The History of The Tenor Narrated
The History of Helge Roswaenge
Born: August 29, 1897
Died: June 17, 1972
Danish tenor Helge Anton Rosenvinge-Hansen (later Roswaenge, Rosvaenge, Rosvænge) was born in Copenhagen in 1897 and studied Chemistry at the Technical College in his natal city, where he graduated as an engineer with honours.
In voice, he was largely self-taught, but was for a time under the guidance of his wife to be, the hungarian soprano Ilonka Holndonner, whom he met in Schwerin, Germany, where Roswaenge was singing.
She immediately recognized his potential and organized a successful concert performance with herself and the tenor.
Engagements in smaller German theatres followed and his official debut came in Neustrelitz in 1921 as Don Jose in Carmen.
In the years 1924-26 he was engaged by the Opera of Basel, then a member of the Köln Opera in the years 1927-30 and then at the Berlin State Opera during the years 1929-45. From 1930, he appeared regularly at the Wien Staatsoper, where he had made a guest appearance in 1927 as Don José.
Salzburg hired him for the years 1932-39, where he had made his debut in Der Rosenkavalier and he was highly successful in Cairo in 1933 as Radames in Aida. He was also an eminent interpreter of Wagner’s operas and sang Parsifal at Bayreuth in 1934 and 1936. The latter year he also made his Covent Garden debut and sang at theatres in Milano, Copenhagen, Stockholm, Brussels, Amsterdam, Munchen, Hamburg and Dresden.
“With a steely voice, brilliant high notes and insistent declamation,”¹ Roswaenge was an impressive Andrea Chenier as well as an acclaimed and exciting Otello. Although he never performed the latter role on stage, he was often heard as the jealous stricken Moor on German radio. He was furthermore known as The Knight of the High D.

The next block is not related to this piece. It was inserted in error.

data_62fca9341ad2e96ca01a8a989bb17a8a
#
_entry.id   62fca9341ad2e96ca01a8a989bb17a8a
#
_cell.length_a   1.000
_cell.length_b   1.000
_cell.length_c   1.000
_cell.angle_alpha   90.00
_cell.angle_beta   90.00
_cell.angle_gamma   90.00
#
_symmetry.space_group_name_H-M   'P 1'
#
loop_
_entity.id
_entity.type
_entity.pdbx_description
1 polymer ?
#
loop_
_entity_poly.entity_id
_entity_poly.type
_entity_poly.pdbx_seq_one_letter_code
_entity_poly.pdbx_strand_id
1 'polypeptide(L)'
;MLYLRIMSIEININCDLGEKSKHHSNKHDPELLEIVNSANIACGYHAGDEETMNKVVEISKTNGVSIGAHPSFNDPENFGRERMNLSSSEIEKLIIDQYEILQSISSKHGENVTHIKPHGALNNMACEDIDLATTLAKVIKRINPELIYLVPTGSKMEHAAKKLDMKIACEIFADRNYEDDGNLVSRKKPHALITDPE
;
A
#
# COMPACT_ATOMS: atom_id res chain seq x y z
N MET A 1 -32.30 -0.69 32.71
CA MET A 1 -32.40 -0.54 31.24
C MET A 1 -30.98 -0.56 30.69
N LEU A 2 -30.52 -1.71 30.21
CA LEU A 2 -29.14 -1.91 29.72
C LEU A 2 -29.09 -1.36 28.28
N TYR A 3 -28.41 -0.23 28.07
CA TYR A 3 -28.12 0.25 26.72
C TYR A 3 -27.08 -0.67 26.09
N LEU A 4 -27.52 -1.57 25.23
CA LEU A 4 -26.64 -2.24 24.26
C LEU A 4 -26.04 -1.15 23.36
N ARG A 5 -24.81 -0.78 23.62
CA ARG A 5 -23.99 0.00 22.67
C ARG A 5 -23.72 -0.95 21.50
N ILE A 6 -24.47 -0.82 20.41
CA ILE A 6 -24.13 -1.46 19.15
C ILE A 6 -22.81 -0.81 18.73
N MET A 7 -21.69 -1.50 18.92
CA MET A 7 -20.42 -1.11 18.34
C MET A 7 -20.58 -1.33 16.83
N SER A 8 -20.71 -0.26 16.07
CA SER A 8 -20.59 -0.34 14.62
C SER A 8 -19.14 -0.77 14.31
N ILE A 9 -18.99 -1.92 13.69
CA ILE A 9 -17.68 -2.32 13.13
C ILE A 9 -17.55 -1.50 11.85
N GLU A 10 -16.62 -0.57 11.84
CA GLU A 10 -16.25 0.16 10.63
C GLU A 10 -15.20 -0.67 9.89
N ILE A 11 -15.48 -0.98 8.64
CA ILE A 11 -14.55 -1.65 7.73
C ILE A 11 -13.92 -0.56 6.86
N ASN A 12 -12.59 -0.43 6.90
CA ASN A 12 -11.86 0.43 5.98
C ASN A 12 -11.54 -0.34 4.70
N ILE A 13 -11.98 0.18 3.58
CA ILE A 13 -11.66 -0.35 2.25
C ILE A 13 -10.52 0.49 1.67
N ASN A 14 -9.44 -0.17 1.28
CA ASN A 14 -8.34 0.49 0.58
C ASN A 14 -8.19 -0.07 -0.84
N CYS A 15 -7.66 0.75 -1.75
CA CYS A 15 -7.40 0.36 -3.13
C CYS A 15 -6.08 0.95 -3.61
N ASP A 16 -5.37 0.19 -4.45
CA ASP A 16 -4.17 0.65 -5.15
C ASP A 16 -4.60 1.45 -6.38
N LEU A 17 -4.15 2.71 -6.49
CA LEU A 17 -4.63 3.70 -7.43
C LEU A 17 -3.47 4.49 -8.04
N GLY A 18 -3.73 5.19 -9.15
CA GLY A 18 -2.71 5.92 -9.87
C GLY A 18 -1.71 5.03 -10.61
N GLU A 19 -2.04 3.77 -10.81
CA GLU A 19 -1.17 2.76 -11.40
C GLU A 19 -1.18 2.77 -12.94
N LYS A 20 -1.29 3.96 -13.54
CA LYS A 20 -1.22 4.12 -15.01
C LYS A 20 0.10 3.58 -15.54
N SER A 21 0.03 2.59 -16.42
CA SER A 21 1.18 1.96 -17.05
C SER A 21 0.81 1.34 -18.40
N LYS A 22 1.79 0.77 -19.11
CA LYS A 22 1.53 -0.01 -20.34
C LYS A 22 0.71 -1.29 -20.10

Shortly after the 2nd World War, he was abducted in Berlin and deported to Russia. Following his release, he settled down in Wien and established himself as an engineer in the chemical industry. Yet, singing was very much at the core of his heart, and he resumed his career in 1949 at the Volksoper and the Staatsoper in Wien.
In 1951 he received the Gold Ring of the Staatsoper, an honour he only shares with soprano Birgit Nilsson. From 1955 he also sang with the Berlin Staatsoper and was appointed Member of Honour. Roswaenge had a substantial career post-war in both Wien and Berlin, appearing in a wide spectrum of roles ranging from Mozart to Puccini and Verdi and Wagner. At one point he also led a theatre for operetta in Wien, where he himself starred as the Prince Sou Sou-Chong in Lehár’s Land des Lächelns.
With the increasing tendency to only perform opera in its original language towards the end of the 1950s, Roswaenge’s engagements diminished and among his last successes count the operettas and recialts organized in New York’s Carnegie Hall and the Madison Square Garden in 1963 and 1964.
Roswaenge then retired from the stage to dedicate himself to vocal pedagogy in München, where he passed away in 1972, at the age of 75.